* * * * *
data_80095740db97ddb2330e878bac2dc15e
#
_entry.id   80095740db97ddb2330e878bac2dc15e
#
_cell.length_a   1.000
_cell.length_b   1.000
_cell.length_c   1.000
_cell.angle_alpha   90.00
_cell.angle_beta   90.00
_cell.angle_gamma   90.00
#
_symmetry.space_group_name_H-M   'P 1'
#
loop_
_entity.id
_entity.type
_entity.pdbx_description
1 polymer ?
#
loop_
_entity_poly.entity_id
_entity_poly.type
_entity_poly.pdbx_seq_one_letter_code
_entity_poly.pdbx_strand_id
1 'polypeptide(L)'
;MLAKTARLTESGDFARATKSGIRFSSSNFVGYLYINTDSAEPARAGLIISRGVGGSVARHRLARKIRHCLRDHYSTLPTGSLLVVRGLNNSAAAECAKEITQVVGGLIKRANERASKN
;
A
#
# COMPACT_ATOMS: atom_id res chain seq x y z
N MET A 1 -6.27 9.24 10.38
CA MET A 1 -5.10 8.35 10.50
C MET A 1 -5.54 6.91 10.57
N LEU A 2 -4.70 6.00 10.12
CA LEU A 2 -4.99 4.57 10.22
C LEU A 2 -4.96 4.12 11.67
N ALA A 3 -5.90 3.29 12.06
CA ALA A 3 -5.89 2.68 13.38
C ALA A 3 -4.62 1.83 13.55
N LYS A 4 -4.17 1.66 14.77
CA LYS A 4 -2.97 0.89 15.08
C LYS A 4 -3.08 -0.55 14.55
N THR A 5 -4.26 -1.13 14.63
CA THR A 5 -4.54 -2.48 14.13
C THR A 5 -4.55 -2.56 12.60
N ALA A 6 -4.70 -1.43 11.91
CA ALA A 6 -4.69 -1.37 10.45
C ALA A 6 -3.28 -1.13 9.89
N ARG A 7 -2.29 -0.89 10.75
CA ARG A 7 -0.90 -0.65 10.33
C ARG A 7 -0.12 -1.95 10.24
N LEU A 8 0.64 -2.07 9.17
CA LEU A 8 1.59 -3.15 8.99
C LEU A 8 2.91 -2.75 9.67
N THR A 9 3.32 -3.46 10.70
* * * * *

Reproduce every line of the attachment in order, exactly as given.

data_80095740db97ddb2330e878bac2dc15e
#
_entry.id   80095740db97ddb2330e878bac2dc15e
#
_cell.length_a   1.000
_cell.length_b   1.000
_cell.length_c   1.000
_cell.angle_alpha   90.00
_cell.angle_beta   90.00
_cell.angle_gamma   90.00
#
_symmetry.space_group_name_H-M   'P 1'
#
loop_
_entity.id
_entity.type
_entity.pdbx_description
1 polymer ?
#
loop_
_entity_poly.entity_id
_entity_poly.type
_entity_poly.pdbx_seq_one_letter_code
_entity_poly.pdbx_strand_id
1 'polypeptide(L)'
;MLAKTARLTESGDFARATKSGIRFSSSNFVGYLYINTDSAEPARAGLIISRGVGGSVARHRLARKIRHCLRDHYSTLPTGSLLVVRGLNNSAAAECAKEITQVVGGLIKRANERASKN
;
A
#
# COMPACT_ATOMS: atom_id res chain seq x y z
N MET A 1 -6.27 9.24 10.38
CA MET A 1 -5.10 8.35 10.50
C MET A 1 -5.54 6.91 10.57
N LEU A 2 -4.70 6.00 10.12
CA LEU A 2 -4.99 4.57 10.22
C LEU A 2 -4.96 4.12 11.67
N ALA A 3 -5.90 3.29 12.06
CA ALA A 3 -5.89 2.68 13.38
C ALA A 3 -4.62 1.83 13.55
N LYS A 4 -4.17 1.66 14.77
CA LYS A 4 -2.97 0.89 15.08
C LYS A 4 -3.08 -0.55 14.55
N THR A 5 -4.26 -1.13 14.63
CA THR A 5 -4.54 -2.48 14.13
C THR A 5 -4.55 -2.56 12.60
N ALA A 6 -4.70 -1.43 11.91
CA ALA A 6 -4.69 -1.37 10.45
C ALA A 6 -3.28 -1.13 9.89
N ARG A 7 -2.29 -0.89 10.75
CA ARG A 7 -0.90 -0.65 10.33
C ARG A 7 -0.12 -1.95 10.24
N LEU A 8 0.64 -2.07 9.17
CA LEU A 8 1.59 -3.15 8.99
C LEU A 8 2.91 -2.75 9.67
N THR A 9 3.32 -3.46 10.70